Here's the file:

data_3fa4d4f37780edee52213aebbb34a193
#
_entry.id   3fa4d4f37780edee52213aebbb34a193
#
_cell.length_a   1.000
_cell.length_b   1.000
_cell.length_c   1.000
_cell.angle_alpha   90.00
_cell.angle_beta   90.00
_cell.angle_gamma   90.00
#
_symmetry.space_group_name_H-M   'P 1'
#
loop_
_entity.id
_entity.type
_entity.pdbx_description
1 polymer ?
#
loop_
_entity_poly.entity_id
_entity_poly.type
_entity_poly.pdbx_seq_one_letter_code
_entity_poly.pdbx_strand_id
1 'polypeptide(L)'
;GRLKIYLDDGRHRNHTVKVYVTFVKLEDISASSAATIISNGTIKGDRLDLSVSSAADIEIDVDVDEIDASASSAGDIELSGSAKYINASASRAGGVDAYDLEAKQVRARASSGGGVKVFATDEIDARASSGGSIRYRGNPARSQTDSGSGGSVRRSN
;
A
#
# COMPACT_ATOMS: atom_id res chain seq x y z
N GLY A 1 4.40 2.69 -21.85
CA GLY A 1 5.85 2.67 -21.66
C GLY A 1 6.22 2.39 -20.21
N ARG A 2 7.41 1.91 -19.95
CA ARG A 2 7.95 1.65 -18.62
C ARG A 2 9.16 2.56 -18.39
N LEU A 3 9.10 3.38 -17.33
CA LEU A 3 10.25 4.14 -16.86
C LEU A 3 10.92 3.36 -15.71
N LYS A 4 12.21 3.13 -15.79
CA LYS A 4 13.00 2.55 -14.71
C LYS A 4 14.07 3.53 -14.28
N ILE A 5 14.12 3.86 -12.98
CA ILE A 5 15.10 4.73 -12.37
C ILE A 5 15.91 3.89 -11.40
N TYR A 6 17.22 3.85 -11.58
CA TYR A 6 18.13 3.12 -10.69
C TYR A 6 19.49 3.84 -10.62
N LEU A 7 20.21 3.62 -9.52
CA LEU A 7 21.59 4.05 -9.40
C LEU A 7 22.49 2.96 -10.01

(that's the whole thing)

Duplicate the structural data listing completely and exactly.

data_3fa4d4f37780edee52213aebbb34a193
#
_entry.id   3fa4d4f37780edee52213aebbb34a193
#
_cell.length_a   1.000
_cell.length_b   1.000
_cell.length_c   1.000
_cell.angle_alpha   90.00
_cell.angle_beta   90.00
_cell.angle_gamma   90.00
#
_symmetry.space_group_name_H-M   'P 1'
#
loop_
_entity.id
_entity.type
_entity.pdbx_description
1 polymer ?
#
loop_
_entity_poly.entity_id
_entity_poly.type
_entity_poly.pdbx_seq_one_letter_code
_entity_poly.pdbx_strand_id
1 'polypeptide(L)'
;GRLKIYLDDGRHRNHTVKVYVTFVKLEDISASSAATIISNGTIKGDRLDLSVSSAADIEIDVDVDEIDASASSAGDIELSGSAKYINASASRAGGVDAYDLEAKQVRARASSGGGVKVFATDEIDARASSGGSIRYRGNPARSQTDSGSGGSVRRSN
;
A
#
# COMPACT_ATOMS: atom_id res chain seq x y z
N GLY A 1 4.40 2.69 -21.85
CA GLY A 1 5.85 2.67 -21.66
C GLY A 1 6.22 2.39 -20.21
N ARG A 2 7.41 1.91 -19.95
CA ARG A 2 7.95 1.65 -18.62
C ARG A 2 9.16 2.56 -18.39
N LEU A 3 9.10 3.38 -17.33
CA LEU A 3 10.25 4.14 -16.86
C LEU A 3 10.92 3.36 -15.71
N LYS A 4 12.21 3.13 -15.79
CA LYS A 4 13.00 2.55 -14.71
C LYS A 4 14.07 3.53 -14.28
N ILE A 5 14.12 3.86 -12.98
CA ILE A 5 15.10 4.73 -12.37
C ILE A 5 15.91 3.89 -11.40
N TYR A 6 17.22 3.85 -11.58
CA TYR A 6 18.13 3.12 -10.69
C TYR A 6 19.49 3.84 -10.62
N LEU A 7 20.21 3.62 -9.52
CA LEU A 7 21.59 4.05 -9.40
C LEU A 7 22.49 2.96 -10.01